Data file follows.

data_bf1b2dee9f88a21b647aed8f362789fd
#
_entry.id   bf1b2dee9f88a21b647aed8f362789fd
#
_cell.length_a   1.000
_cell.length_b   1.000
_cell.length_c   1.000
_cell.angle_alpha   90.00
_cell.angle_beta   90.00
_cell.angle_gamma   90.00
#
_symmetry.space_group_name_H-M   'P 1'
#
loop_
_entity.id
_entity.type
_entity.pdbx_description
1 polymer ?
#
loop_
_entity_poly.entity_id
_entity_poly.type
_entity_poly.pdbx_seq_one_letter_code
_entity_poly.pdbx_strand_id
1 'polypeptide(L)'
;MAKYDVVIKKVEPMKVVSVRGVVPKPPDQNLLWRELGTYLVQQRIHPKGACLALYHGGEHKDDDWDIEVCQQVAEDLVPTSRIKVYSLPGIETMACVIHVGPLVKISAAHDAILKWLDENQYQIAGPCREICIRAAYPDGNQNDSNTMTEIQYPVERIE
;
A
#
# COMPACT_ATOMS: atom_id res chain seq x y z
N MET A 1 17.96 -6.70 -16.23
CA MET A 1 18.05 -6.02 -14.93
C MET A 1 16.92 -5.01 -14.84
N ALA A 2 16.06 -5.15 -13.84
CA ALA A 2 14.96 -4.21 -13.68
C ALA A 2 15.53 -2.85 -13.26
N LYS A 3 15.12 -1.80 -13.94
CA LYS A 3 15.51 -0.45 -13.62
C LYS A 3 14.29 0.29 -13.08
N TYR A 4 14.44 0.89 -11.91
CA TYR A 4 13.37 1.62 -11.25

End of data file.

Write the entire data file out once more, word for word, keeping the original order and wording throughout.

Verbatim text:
data_bf1b2dee9f88a21b647aed8f362789fd
#
_entry.id   bf1b2dee9f88a21b647aed8f362789fd
#
_cell.length_a   1.000
_cell.length_b   1.000
_cell.length_c   1.000
_cell.angle_alpha   90.00
_cell.angle_beta   90.00
_cell.angle_gamma   90.00
#
_symmetry.space_group_name_H-M   'P 1'
#
loop_
_entity.id
_entity.type
_entity.pdbx_description
1 polymer ?
#
loop_
_entity_poly.entity_id
_entity_poly.type
_entity_poly.pdbx_seq_one_letter_code
_entity_poly.pdbx_strand_id
1 'polypeptide(L)'
;MAKYDVVIKKVEPMKVVSVRGVVPKPPDQNLLWRELGTYLVQQRIHPKGACLALYHGGEHKDDDWDIEVCQQVAEDLVPTSRIKVYSLPGIETMACVIHVGPLVKISAAHDAILKWLDENQYQIAGPCREICIRAAYPDGNQNDSNTMTEIQYPVERIE
;
A
#
# COMPACT_ATOMS: atom_id res chain seq x y z
N MET A 1 17.96 -6.70 -16.23
CA MET A 1 18.05 -6.02 -14.93
C MET A 1 16.92 -5.01 -14.84
N ALA A 2 16.06 -5.15 -13.84
CA ALA A 2 14.96 -4.21 -13.68
C ALA A 2 15.53 -2.85 -13.26
N LYS A 3 15.12 -1.80 -13.94
CA LYS A 3 15.51 -0.45 -13.62
C LYS A 3 14.29 0.29 -13.08
N TYR A 4 14.44 0.89 -11.91
CA TYR A 4 13.37 1.62 -11.25